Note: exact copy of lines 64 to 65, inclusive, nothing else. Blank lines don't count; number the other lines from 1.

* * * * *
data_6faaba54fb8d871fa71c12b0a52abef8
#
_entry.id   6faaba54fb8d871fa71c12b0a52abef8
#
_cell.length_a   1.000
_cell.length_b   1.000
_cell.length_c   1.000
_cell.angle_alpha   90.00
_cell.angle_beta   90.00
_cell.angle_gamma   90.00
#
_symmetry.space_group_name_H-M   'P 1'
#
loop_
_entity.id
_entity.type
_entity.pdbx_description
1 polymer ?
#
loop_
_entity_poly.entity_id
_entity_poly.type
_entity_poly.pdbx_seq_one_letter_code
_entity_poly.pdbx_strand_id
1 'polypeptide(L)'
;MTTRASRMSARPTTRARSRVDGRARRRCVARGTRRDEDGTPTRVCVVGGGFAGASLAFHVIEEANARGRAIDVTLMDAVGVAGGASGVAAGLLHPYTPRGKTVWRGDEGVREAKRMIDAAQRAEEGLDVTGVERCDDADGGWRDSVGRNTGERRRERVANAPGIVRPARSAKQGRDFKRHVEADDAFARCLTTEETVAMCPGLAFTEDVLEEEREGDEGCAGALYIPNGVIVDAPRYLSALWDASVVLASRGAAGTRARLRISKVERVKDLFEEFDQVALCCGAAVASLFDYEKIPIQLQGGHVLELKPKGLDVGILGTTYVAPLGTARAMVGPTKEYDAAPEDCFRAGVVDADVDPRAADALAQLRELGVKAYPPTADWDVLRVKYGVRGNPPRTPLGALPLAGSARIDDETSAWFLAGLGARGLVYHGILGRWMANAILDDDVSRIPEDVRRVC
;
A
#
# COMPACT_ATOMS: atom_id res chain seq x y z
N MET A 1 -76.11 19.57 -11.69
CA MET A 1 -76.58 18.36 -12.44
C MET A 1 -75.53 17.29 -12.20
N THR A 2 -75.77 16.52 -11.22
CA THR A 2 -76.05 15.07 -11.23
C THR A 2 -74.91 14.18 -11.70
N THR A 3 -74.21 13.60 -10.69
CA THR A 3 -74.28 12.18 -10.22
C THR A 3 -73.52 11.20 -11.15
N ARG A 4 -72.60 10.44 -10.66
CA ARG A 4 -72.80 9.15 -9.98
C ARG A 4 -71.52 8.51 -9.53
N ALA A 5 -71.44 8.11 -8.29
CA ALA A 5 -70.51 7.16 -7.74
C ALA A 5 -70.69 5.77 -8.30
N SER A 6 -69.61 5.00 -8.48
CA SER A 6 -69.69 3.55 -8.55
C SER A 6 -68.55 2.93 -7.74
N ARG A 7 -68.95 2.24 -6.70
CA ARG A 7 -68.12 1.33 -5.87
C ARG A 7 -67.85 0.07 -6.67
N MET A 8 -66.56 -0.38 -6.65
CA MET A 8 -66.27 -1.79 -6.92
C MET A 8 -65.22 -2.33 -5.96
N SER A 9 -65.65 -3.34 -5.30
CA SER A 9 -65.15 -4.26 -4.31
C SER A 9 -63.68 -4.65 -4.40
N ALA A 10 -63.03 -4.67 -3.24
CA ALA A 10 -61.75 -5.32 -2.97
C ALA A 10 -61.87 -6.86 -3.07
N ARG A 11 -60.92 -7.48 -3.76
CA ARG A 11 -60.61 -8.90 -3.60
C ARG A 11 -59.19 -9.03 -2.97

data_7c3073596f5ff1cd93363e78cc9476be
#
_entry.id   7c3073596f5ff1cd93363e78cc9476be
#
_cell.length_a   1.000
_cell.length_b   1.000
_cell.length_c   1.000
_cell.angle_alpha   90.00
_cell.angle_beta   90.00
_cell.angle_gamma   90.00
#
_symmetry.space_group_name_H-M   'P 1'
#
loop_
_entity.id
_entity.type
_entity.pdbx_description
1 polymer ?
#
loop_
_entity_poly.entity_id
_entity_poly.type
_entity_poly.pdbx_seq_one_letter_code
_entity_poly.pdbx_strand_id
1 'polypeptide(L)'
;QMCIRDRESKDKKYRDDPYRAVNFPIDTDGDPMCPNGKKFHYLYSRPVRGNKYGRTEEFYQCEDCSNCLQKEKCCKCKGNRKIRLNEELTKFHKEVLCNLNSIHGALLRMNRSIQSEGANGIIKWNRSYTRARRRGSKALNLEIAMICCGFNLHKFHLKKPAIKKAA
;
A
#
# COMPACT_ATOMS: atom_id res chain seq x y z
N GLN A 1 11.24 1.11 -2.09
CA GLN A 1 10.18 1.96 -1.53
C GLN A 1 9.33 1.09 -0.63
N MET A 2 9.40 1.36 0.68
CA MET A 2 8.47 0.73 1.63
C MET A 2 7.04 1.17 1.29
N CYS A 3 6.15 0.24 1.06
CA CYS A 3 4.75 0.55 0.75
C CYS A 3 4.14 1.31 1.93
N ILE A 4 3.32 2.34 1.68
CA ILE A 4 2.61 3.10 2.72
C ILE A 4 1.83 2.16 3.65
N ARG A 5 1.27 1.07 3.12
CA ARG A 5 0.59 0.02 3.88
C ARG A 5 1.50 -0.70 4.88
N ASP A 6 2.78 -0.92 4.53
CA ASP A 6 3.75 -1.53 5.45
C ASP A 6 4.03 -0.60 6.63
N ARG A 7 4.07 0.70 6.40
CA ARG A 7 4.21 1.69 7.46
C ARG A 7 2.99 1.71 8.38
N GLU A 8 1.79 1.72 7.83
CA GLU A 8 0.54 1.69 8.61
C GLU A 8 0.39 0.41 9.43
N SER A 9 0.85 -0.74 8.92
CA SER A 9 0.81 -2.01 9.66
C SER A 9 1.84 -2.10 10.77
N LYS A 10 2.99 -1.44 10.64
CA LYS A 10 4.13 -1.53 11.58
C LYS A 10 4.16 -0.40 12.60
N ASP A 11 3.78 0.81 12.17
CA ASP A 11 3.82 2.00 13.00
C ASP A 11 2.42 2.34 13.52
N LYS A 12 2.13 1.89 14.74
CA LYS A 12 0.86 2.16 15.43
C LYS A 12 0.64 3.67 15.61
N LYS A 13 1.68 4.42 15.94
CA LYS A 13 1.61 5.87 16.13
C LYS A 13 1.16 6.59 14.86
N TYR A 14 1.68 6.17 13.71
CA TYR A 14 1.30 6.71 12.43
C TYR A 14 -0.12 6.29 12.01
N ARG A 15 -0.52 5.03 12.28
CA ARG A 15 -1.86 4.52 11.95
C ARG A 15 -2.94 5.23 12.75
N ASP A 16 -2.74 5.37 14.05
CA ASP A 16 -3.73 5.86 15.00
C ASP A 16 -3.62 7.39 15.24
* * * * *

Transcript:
data_7c3073596f5ff1cd93363e78cc9476be
#